SEARCH

SEARCH BY CITATION

Abstract

  1. Top of page
  2. Abstract
  3. MATERIALS AND METHODS
  4. RESULTS
  5. DISCUSSION
  6. Acknowledgements
  7. REFERENCES

Objective

Antibodies directed to citrulline-containing proteins are highly specific for rheumatoid arthritis (RA) and can be detected in up to 80% of patients with RA. Citrulline is a nonstandard amino acid that can be incorporated into proteins only by posttranslational modification of arginine by peptidylarginine deiminase (PAD) enzymes. The objective of this study was to investigate the presence of anticitrulline antibodies, PAD enzymes, and citrullinated antigens in mouse models of both acute and chronic destructive arthritis: streptococcal cell wall (SCW)–induced arthritis and collagen-induced arthritis (CIA), respectively.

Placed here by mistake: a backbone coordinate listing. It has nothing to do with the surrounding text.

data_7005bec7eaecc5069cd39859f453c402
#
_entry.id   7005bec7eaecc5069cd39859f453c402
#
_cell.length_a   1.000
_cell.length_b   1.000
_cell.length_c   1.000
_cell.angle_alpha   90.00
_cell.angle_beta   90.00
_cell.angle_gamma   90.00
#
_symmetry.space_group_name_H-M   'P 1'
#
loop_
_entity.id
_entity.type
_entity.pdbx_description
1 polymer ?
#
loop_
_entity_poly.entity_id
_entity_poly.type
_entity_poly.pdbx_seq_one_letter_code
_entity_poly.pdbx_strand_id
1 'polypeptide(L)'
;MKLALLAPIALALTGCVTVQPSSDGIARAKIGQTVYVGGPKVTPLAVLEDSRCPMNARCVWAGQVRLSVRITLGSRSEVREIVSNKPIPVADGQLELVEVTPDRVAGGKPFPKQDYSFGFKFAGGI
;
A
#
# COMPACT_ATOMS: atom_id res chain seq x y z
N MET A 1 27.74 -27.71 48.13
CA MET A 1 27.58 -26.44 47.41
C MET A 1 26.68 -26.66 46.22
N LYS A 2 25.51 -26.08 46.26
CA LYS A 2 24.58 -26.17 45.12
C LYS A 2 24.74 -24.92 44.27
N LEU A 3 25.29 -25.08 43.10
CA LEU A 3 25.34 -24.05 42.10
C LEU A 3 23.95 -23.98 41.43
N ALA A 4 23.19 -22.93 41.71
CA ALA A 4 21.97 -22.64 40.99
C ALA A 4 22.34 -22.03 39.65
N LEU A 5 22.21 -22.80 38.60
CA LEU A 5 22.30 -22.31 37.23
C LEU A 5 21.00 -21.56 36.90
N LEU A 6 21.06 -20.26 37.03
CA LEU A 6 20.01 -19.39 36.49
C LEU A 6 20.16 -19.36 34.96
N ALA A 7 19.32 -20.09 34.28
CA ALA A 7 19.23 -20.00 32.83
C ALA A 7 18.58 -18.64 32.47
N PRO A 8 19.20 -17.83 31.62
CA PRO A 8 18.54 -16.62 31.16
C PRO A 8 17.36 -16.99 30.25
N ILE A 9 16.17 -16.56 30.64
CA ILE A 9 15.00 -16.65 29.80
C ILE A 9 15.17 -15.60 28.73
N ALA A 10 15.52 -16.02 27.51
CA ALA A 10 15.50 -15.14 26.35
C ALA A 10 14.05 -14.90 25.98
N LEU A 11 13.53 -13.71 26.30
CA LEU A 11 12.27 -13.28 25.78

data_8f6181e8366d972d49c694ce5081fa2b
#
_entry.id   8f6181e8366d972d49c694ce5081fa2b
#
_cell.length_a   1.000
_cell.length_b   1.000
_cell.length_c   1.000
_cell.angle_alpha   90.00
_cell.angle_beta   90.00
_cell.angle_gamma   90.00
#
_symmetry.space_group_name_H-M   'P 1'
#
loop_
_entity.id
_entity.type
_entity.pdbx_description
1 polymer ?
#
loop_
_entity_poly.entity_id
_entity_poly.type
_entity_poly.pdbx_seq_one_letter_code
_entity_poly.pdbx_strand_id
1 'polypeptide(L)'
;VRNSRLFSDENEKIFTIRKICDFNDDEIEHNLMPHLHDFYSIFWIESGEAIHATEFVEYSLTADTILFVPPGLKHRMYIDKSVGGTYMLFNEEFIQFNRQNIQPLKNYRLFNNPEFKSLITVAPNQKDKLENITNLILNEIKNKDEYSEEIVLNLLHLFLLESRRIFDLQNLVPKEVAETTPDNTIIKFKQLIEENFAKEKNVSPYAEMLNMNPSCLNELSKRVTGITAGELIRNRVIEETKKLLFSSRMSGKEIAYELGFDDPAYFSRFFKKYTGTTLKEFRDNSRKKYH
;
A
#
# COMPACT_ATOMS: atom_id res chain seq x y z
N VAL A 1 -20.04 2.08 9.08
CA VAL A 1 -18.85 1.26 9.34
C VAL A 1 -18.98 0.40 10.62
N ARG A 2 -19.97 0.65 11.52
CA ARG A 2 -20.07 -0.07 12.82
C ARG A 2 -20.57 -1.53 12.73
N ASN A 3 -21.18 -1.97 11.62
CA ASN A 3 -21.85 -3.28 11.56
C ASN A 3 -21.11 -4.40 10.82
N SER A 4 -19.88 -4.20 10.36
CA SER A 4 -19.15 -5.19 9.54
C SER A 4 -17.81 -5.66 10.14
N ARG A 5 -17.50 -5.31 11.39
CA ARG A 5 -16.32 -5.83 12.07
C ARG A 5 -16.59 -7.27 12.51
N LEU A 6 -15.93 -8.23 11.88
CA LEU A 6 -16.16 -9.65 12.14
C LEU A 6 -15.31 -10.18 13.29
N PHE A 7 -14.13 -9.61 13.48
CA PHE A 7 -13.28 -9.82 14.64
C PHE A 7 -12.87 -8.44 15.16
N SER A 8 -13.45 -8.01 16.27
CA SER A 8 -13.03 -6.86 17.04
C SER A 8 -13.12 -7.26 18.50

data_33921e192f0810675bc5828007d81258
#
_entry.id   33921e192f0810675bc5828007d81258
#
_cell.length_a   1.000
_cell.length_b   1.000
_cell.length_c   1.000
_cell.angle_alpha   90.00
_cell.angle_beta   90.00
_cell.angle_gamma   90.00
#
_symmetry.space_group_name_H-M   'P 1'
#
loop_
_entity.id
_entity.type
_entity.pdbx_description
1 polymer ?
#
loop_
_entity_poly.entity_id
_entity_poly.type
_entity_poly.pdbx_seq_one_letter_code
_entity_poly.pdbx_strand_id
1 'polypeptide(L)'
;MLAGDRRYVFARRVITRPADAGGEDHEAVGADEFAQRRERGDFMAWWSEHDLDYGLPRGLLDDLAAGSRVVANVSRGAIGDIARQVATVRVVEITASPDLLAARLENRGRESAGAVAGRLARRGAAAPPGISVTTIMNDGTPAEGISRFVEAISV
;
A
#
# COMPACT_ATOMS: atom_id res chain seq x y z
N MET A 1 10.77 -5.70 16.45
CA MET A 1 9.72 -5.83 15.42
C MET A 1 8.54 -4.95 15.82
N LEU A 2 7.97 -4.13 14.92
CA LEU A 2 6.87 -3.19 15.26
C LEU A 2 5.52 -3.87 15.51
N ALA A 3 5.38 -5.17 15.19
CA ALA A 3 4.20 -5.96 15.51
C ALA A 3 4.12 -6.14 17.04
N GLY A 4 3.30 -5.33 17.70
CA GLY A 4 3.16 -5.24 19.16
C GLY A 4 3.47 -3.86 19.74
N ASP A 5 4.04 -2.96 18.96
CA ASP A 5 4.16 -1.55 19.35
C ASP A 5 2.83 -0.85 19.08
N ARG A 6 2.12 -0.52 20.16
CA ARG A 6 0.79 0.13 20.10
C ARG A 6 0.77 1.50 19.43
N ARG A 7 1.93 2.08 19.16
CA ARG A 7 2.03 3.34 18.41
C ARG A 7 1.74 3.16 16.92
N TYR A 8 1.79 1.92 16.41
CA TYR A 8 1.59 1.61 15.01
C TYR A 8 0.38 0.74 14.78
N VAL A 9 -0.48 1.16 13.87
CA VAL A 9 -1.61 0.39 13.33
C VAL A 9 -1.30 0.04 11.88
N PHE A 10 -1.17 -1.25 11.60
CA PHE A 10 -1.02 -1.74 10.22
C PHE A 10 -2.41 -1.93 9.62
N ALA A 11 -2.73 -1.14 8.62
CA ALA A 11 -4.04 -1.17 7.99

Methods

Synovial tissue biopsy specimens were obtained from naive mice, mice with CIA, and mice with SCW-induced arthritis. The expression of messenger RNA (mRNA) for PAD enzymes was analyzed by reverse transcriptase–polymerase chain reaction; the presence of PAD proteins and their products (citrullinated proteins) was analyzed by Western blotting and by immunolocalization. The presence of anticitrullinated protein antibodies was investigated by an anti–cyclic citrullinated peptide (anti-CCP) enzyme-linked immunosorbent assay (ELISA) and an ELISA using in vitro citrullinated fibrinogen.

Results